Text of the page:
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Re: [midatlanticretro] Re: OT: Great news about TIROS satellite dish

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  • Neil Cherry
    ... 1960 s NASA antenna (as Dave said 60 ft) ... can we the Playboy channel on that thing ? (yes just joking). This is very cool! -- Linux Home Automation
    Message 1 of 9 , Oct 5, 2012
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      On 10/05/2012 11:01 PM, joshbensadon wrote:
      > --- In midatlanticretro@yahoogroups.com <mailto:midatlanticretro%40yahoogroups.com>, Evan
      > Koblentz <evan@...> wrote:
      > >
      > > This just in from OMARC, regarding the giant TIROS dish at InfoAge:
      > >
      > > >>> The team has succeeded in freeing the elevation drive from its
      > > moorings today. The REALLY good news is that once they succeeded at
      > > that, they were able to move the dish in elevation by a small amount. It
      > > is not longer a question of "if" the dish will work, but rather "when"
      > > and "how."
      >
      > Umm, Please excuse my ignorance. I don't get it? How big is this dish and why was it
      > stuck? Couldn't a little WD-40 do the trick? Ok, the WD-40 is more of a joke, but
      > seriously, how stuck can something get?

      1960's NASA antenna (as Dave said 60 ft) ... can we the Playboy channel
      on that thing ? (yes just joking).

      This is very cool!

      --
      Linux Home Automation Neil Cherry ncherry@...
      http://www.linuxha.com/ Main site
      http://linuxha.blogspot.com/ My HA Blog
      Author of: Linux Smart Homes For Dummies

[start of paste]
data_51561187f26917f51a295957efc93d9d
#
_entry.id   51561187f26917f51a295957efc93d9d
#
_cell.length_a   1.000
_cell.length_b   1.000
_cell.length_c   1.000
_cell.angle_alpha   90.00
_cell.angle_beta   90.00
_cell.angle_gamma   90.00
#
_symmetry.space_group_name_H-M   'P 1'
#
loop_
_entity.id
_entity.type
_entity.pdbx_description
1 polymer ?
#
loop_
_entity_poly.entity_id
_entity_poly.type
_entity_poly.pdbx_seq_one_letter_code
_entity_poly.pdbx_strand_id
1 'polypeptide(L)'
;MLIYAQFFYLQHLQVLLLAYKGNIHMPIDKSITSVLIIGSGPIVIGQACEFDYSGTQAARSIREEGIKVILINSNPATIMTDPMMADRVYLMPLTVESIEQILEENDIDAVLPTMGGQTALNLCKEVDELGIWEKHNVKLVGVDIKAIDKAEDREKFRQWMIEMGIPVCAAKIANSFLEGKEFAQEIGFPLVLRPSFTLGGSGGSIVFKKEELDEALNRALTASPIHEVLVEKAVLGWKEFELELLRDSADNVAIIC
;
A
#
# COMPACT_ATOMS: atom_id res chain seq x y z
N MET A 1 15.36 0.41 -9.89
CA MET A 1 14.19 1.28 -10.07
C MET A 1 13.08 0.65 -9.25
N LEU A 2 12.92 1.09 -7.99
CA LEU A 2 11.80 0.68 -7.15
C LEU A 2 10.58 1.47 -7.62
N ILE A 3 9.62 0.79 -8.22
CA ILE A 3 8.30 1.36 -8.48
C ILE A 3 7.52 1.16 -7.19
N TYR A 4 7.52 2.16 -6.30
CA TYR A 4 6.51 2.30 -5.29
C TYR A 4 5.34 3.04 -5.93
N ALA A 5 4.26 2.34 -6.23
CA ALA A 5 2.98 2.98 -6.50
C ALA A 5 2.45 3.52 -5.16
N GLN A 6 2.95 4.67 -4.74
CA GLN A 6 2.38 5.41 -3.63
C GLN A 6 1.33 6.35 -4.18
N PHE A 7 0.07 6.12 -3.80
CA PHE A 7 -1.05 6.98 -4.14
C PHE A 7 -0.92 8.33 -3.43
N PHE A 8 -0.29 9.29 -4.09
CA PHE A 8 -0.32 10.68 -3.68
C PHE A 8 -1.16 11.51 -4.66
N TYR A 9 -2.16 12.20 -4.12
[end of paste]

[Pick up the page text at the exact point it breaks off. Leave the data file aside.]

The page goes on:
• Evan Koblentz
      ... Right. Josh: Our museum is co-located at the InfoAge Science Center, which is a 100-year-old campus. It was originally a Marconi wireless telegraph
      Message 2 of 9 , Oct 5, 2012
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        >>> This just in from OMARC, regarding the giant TIROS dish at InfoAge:
        >>>
        >>> >>> The team has succeeded in freeing the elevation drive from its moorings today. The REALLY good news is that once they succeeded at that, they were able to move the dish in elevation by a small amount. It is not longer a question of "if" the dish will work, but rather "when" and "how."
        >> Umm, Please excuse my ignorance. I don't get it? How big is this dish and why was it stuck? Couldn't a little WD-40 do the trick? Ok, the WD-40 is more of a joke, but seriously, how stuck can something get?
        > Umm...That dish is sixty feet (!) in diameter. One doesn't just "get
        > it unstuck".

        Right.

        Josh: Our museum is co-located at the InfoAge Science Center, which is a
        100-year-old campus. It was originally a Marconi wireless telegraph
        station. Then it was a Navy/RCA communications lab during WW1. It was in
        private hands between the wars. From WW2 until the 1990s it was an Army
        Signal Corps electronics research lab. During the 1960s one of the
        sub-labs on campus was for astronomy. See here:
        http://www.campevans.org/_CE/html/tiros1-2.html .... when the Army left
        that section about 10 years ago they made the dish inoperable .... or so
        we thought! But after much hard work, InfoAge volunteers figured out how
        to restore the dish. Fred (InfoAge founder/director) said a while ago
        that there's a group from Princeton U. which has expertise in this topic
        and which may want to make the dish itself function again, not just move
        around.

        The dish was professional painted a few years ago, thanks to a grant
        from its manufacturer. InfoAge also fixed the "Signal Corps" lettering
        on the side.

        Originally there were two dishes side-by-side. Nobody really knows what
        happened to the second one.

        I've been inside the dish. It's pretty cool in there.
      • m0ecrl@aol.com
        out of curiosity does the elevation drive use electronics, pneumatics, or hydraulics
        Message 3 of 9 , Oct 6, 2012
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          out of curiosity does the elevation drive use electronics, pneumatics, or hydraulics
        • Evan Koblentz
          ... I don t know. I can find out.
          Message 4 of 9 , Oct 6, 2012
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            >> out of curiosity does the elevation drive use electronics, pneumatics, or hydraulics

            I don't know. I can find out.
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